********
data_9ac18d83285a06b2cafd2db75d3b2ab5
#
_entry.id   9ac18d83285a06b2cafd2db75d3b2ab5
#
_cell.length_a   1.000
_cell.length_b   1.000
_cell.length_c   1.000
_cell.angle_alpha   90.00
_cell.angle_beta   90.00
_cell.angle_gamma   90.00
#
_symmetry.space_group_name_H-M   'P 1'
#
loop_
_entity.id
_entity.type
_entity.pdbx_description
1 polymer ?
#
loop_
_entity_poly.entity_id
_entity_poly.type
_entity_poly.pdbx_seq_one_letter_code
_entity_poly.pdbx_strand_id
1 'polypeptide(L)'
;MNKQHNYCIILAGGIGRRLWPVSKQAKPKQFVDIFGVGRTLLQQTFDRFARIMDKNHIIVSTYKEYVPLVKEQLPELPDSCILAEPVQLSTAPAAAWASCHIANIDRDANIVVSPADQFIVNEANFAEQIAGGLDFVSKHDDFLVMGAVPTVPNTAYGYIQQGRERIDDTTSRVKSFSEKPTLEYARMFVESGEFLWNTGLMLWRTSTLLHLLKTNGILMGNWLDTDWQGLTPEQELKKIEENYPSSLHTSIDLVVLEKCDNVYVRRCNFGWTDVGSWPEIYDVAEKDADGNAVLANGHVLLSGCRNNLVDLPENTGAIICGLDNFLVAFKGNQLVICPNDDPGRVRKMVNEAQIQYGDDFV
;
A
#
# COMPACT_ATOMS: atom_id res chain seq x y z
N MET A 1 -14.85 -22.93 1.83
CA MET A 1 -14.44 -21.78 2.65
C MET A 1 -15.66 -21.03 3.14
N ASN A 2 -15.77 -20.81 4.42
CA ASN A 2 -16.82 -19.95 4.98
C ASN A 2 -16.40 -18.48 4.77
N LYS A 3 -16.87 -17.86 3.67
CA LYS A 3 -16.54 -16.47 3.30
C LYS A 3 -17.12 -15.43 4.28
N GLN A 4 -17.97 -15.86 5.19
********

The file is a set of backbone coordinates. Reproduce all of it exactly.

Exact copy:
data_9ac18d83285a06b2cafd2db75d3b2ab5
#
_entry.id   9ac18d83285a06b2cafd2db75d3b2ab5
#
_cell.length_a   1.000
_cell.length_b   1.000
_cell.length_c   1.000
_cell.angle_alpha   90.00
_cell.angle_beta   90.00
_cell.angle_gamma   90.00
#
_symmetry.space_group_name_H-M   'P 1'
#
loop_
_entity.id
_entity.type
_entity.pdbx_description
1 polymer ?
#
loop_
_entity_poly.entity_id
_entity_poly.type
_entity_poly.pdbx_seq_one_letter_code
_entity_poly.pdbx_strand_id
1 'polypeptide(L)'
;MNKQHNYCIILAGGIGRRLWPVSKQAKPKQFVDIFGVGRTLLQQTFDRFARIMDKNHIIVSTYKEYVPLVKEQLPELPDSCILAEPVQLSTAPAAAWASCHIANIDRDANIVVSPADQFIVNEANFAEQIAGGLDFVSKHDDFLVMGAVPTVPNTAYGYIQQGRERIDDTTSRVKSFSEKPTLEYARMFVESGEFLWNTGLMLWRTSTLLHLLKTNGILMGNWLDTDWQGLTPEQELKKIEENYPSSLHTSIDLVVLEKCDNVYVRRCNFGWTDVGSWPEIYDVAEKDADGNAVLANGHVLLSGCRNNLVDLPENTGAIICGLDNFLVAFKGNQLVICPNDDPGRVRKMVNEAQIQYGDDFV
;
A
#
# COMPACT_ATOMS: atom_id res chain seq x y z
N MET A 1 -14.85 -22.93 1.83
CA MET A 1 -14.44 -21.78 2.65
C MET A 1 -15.66 -21.03 3.14
N ASN A 2 -15.77 -20.81 4.42
CA ASN A 2 -16.82 -19.95 4.98
C ASN A 2 -16.40 -18.48 4.77
N LYS A 3 -16.87 -17.86 3.67
CA LYS A 3 -16.54 -16.47 3.30
C LYS A 3 -17.12 -15.43 4.28
N GLN A 4 -17.97 -15.86 5.19